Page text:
73. The Plaintiffs obtained search warrants to search the Defendant’s residence and office on 1st of July, 2008. They also sought and obtained on 18th July 2008 warrants to investigate the Defendant’s bank accounts. The order also froze the Defendant’s accounts referred therein. Both the plaintiff and defendant confirm that the search warrant was duly executed and the Defendant’s office and residence were searched, whereupon the documents relied upon herein were impounded.
74. As stated earlier the Plaintiff bore the burden of proving the allegations made herein, including those regarding the Defendant’s financial transactions. PW2 was a Quantity Surveyor (QS) who is a construction industry professional, with expert knowledge on construction costs and contracts. This court was not told that PW2 had the additional professional and technical accounting knowledge to analyze the Defendant’s accounts. The status of the Defendant’s accounts required the services of a Forensic Auditor or a bank official, to re-solve the mystery of the different figures arrived at by the Plaintiff, the defendant and the court upon examination of the bank statements.
75. The upshot of my analysis is that the court cannot, even on a balance of probability, establish that the Defendant made a cumulative deposit of Kshs. 140,976,020/=, withdrew a cumulative sum of Kshs. 85,879,522/11 and had a cumulative balance of Kshs. 55,094,498/- in his bank accounts within the period under investigations; September 2007 and June 2008.
76. Other impugned monetary receipts that came into the possession of the defendant fall into four broad categories. The Defendant alleged that these funds came from advances from friends and family, professional fees, community funds and funds from sale of property.
77. On the advances from friends and family the Defendant testified that he received advances from friends and particularly Kshs. 9,500,000/= from one Samuel Gitonga, Vide an agreement dated 18th January, 2008. This is an averment which however, was not supported by any evidence. The said Samuel Gitonga did not testify, nor did the Defendant provide any documentary evidence to support his allegation. The court was not told of any difficulty in securing Mr. Gitonga’s attendance in court to testify on behalf of the Defendant if the defendant so wished.
78. I also note that the Defendant did not produced any document in support of the grants of Letters of Administration made to him regarding the alleged estate of his let father and brother. None of his family members were called to testify to this end, nor was it demonstrated to the court when and how much of the proceeds of the sale of this said estate had been injected into his funds.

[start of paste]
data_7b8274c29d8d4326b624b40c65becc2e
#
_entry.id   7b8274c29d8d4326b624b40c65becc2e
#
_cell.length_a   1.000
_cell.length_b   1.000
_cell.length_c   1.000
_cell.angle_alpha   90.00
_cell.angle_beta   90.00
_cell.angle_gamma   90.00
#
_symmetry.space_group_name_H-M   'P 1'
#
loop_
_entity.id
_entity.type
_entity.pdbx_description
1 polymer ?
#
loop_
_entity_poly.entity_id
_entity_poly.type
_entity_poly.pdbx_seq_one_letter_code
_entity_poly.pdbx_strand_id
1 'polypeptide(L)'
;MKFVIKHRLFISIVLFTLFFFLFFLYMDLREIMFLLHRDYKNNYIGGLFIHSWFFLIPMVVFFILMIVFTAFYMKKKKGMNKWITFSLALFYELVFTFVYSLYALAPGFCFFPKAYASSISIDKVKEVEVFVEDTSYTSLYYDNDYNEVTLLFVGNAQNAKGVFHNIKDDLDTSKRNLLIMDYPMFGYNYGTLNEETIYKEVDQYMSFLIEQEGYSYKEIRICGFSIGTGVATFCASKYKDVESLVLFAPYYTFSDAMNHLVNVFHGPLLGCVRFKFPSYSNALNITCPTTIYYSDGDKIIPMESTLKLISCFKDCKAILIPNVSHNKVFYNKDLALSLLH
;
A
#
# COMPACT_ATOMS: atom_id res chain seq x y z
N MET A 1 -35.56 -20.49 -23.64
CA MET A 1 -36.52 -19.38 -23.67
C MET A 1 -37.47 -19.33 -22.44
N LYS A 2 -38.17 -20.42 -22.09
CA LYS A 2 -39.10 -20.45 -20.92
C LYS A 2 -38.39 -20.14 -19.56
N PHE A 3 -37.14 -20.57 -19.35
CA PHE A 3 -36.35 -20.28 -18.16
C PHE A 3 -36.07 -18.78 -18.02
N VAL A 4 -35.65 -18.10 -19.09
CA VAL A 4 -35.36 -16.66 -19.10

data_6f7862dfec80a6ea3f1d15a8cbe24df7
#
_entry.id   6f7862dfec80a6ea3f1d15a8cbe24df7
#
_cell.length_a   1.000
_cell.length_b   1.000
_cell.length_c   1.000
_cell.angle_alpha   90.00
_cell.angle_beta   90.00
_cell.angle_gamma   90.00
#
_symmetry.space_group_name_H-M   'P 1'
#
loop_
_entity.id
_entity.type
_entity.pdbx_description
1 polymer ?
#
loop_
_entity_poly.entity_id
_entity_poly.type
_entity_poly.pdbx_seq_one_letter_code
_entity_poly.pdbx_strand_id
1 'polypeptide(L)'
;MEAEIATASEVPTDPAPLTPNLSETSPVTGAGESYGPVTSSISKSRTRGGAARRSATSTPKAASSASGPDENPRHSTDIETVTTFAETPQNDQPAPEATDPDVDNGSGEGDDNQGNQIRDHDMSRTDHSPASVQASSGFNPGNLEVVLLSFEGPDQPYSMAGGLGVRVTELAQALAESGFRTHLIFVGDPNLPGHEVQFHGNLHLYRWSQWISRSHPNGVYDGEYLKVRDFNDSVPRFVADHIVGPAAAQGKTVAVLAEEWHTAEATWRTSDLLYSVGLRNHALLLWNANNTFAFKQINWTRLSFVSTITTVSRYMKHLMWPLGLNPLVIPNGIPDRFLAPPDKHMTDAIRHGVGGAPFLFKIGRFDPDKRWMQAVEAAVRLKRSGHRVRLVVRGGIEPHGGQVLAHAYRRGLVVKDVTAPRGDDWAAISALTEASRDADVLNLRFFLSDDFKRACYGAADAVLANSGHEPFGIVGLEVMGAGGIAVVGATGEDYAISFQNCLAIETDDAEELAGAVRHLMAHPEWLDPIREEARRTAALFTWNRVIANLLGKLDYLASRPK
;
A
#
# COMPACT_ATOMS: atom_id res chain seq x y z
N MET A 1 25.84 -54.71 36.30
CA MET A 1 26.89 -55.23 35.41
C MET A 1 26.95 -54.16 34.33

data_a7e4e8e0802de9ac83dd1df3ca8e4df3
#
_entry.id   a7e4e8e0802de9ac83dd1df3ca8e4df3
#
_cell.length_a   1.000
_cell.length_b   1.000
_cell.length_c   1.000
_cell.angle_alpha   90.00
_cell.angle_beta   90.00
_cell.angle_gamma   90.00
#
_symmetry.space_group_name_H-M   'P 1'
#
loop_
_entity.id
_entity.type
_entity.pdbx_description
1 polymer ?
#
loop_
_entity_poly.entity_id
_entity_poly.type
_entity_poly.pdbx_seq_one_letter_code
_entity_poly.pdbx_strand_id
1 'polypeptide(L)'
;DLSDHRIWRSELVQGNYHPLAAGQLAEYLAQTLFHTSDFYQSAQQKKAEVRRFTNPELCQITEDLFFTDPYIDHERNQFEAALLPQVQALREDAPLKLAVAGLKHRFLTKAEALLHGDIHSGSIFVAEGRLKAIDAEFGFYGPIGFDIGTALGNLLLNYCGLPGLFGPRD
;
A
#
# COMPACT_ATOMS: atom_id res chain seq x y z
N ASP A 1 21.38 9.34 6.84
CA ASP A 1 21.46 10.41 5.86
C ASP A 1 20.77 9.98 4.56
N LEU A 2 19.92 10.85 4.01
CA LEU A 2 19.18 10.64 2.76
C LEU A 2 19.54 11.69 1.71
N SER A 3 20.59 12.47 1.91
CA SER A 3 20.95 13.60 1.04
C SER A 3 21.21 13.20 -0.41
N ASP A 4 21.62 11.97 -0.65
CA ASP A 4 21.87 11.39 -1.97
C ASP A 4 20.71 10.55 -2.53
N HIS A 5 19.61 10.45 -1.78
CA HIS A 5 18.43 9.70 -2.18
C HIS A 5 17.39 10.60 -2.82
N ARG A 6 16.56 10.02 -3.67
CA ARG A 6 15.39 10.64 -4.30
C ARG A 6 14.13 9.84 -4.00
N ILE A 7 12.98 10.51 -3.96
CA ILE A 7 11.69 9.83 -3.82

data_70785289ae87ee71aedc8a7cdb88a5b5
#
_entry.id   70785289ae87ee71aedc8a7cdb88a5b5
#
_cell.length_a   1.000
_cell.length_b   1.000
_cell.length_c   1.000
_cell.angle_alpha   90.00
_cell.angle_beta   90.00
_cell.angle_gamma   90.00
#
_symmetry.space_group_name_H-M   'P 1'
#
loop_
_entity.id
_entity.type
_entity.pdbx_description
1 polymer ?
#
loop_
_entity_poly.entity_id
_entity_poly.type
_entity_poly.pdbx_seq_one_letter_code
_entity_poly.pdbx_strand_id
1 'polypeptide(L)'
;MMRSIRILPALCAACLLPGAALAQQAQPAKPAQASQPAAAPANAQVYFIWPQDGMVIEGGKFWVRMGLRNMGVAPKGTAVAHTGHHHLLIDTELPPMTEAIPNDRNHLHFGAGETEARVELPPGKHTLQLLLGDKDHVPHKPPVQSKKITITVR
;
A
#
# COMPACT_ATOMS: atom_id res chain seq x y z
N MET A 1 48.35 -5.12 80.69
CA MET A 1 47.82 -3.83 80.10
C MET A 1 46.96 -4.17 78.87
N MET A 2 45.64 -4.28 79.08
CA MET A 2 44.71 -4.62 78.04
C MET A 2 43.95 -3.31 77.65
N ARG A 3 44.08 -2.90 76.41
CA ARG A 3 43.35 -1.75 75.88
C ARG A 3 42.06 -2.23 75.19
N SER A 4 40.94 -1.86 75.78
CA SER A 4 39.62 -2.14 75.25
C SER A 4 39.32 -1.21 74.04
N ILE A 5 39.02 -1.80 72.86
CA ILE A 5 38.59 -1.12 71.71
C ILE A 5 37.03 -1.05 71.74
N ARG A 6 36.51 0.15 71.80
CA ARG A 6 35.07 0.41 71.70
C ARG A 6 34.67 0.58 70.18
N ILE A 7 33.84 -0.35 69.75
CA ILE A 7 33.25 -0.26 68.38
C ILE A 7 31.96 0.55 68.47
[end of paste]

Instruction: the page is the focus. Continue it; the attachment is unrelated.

79. With regard to professional fees, the Defendant testified that some of the deposits into his bank accounts came from payments made to him for professional accounting services he had rendered. In particular he stated that he earned Kshs. 15.5 million from a Sudanese National. There was however not a shred of evidence to back such an averment. In my view, for the defendant to attract professional fees of the magnitude of Kshs.15.5 million, he would have to have served a very large corporate body for a considerable amount of time or work to earn such an amount.
80. The Defendant did not provide the name or company of the so called “Sudanese national” that he served, the period for which services were provided, the nature of the actual services provided and the fee notes raised. It is not clear why he chose to bank the said fees in tranches of Kshs.100,000/= via ATM over a period of days. It is doubtful that the “Sudanese National” would have paid such a large amount of fees in cash and in such small bits over a number of days, instead of making one bank transfer or a few large transfers.
81. On the deposits from Community funds the defendant told the court that he collected Kshs.1,000,000.00 through fund raising, for purposes of electricity installation on behalf of his community back in his village. One would expect that there would be some sort of committee to oversee such a noble idea or that even the area chief or sub-chief would lend credence to such assertion. I note however, that not a single witness testified in support of the said project. The Defendant said that the relevant invoice was among the documents impounded by the Plaintiff from his house and office. He however did not supply any copies of documentation from Kenya Power and Lighting Corporation for such a project.